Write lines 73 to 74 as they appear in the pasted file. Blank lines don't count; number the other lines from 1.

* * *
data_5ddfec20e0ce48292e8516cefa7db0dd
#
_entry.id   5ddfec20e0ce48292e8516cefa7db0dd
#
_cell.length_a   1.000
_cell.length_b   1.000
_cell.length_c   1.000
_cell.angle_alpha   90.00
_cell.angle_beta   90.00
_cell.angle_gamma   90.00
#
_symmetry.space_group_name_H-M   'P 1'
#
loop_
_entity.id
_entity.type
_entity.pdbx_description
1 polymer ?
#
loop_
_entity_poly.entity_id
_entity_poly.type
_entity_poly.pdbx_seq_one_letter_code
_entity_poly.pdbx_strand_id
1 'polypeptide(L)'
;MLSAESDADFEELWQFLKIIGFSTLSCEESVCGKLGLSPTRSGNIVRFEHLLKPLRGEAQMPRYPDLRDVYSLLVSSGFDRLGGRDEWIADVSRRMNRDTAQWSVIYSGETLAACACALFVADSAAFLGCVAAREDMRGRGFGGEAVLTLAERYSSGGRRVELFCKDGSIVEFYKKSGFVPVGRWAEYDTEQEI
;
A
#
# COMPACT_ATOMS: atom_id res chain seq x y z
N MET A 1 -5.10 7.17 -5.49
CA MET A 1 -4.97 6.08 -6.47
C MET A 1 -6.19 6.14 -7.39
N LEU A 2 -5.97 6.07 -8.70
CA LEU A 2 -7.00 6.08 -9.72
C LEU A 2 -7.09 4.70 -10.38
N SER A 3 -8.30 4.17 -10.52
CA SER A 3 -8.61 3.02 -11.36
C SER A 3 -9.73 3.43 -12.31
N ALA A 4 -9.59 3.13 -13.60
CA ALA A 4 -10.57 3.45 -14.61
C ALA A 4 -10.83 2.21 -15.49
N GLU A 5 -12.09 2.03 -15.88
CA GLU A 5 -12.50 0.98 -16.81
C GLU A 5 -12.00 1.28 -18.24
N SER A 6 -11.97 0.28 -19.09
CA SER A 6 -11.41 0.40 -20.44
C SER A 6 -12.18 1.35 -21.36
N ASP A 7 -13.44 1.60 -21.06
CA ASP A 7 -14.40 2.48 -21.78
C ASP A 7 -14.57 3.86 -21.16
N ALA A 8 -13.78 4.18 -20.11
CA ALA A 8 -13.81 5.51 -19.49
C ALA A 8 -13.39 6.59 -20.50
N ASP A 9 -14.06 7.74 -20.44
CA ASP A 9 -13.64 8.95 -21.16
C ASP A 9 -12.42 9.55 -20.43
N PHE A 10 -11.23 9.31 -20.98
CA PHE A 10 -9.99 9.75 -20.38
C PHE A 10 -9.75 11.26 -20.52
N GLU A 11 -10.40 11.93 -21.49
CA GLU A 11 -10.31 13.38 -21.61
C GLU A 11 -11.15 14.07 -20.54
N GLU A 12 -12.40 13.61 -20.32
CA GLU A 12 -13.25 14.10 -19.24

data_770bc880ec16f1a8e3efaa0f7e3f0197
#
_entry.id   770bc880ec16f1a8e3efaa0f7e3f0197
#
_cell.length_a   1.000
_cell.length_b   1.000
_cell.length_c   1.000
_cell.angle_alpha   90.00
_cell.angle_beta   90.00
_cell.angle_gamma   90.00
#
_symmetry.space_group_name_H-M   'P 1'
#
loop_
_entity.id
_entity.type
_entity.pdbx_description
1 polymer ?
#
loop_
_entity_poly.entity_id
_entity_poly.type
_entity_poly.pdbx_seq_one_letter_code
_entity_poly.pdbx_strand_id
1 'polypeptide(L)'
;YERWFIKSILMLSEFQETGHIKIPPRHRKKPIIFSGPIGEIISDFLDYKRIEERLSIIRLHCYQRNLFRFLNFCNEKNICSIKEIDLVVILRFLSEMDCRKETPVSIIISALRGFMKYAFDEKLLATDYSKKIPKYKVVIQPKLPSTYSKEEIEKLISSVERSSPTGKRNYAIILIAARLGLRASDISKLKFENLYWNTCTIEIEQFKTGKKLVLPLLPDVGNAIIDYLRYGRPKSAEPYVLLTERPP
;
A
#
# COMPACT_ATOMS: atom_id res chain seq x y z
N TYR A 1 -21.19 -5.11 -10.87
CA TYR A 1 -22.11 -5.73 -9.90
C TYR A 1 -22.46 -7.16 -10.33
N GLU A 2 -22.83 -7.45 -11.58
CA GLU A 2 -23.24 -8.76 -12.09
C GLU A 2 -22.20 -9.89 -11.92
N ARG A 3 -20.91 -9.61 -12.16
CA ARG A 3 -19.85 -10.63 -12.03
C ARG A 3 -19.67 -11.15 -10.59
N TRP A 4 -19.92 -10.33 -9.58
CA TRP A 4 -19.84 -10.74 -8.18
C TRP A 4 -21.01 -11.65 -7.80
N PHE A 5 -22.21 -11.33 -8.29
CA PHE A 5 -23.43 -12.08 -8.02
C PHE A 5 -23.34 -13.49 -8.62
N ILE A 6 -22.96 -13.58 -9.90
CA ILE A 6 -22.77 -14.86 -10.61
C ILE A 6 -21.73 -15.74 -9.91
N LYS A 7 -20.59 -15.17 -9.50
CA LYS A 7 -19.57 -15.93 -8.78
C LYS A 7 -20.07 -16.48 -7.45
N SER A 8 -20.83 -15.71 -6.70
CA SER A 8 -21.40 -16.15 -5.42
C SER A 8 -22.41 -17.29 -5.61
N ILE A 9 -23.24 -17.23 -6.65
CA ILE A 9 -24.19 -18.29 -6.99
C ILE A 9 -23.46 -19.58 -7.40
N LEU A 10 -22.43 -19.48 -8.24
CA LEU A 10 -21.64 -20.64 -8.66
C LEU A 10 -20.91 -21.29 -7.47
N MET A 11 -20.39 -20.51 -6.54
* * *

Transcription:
_cell.angle_alpha   90.00
_cell.angle_beta   90.00